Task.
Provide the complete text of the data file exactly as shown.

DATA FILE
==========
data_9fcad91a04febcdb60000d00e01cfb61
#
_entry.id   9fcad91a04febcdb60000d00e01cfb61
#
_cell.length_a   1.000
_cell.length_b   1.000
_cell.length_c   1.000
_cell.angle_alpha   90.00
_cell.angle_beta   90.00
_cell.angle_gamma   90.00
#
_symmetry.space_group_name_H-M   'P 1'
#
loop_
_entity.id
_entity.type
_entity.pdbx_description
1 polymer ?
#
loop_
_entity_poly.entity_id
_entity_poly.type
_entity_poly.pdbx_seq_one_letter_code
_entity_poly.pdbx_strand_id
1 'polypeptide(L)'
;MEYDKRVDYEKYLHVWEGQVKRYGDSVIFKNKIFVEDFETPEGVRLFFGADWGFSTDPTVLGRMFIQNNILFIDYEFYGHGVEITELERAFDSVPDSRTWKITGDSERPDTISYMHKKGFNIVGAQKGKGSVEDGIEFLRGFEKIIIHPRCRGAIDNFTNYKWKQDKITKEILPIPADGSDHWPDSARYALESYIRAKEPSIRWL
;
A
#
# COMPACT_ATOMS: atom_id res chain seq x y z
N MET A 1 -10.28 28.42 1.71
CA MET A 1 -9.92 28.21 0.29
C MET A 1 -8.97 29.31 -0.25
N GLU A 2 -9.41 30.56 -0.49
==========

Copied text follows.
data_9fcad91a04febcdb60000d00e01cfb61
#
_entry.id   9fcad91a04febcdb60000d00e01cfb61
#
_cell.length_a   1.000
_cell.length_b   1.000
_cell.length_c   1.000
_cell.angle_alpha   90.00
_cell.angle_beta   90.00
_cell.angle_gamma   90.00
#
_symmetry.space_group_name_H-M   'P 1'
#
loop_
_entity.id
_entity.type
_entity.pdbx_description
1 polymer ?
#
loop_
_entity_poly.entity_id
_entity_poly.type
_entity_poly.pdbx_seq_one_letter_code
_entity_poly.pdbx_strand_id
1 'polypeptide(L)'
;MEYDKRVDYEKYLHVWEGQVKRYGDSVIFKNKIFVEDFETPEGVRLFFGADWGFSTDPTVLGRMFIQNNILFIDYEFYGHGVEITELERAFDSVPDSRTWKITGDSERPDTISYMHKKGFNIVGAQKGKGSVEDGIEFLRGFEKIIIHPRCRGAIDNFTNYKWKQDKITKEILPIPADGSDHWPDSARYALESYIRAKEPSIRWL
;
A
#
# COMPACT_ATOMS: atom_id res chain seq x y z
N MET A 1 -10.28 28.42 1.71
CA MET A 1 -9.92 28.21 0.29
C MET A 1 -8.97 29.31 -0.25
N GLU A 2 -9.41 30.56 -0.49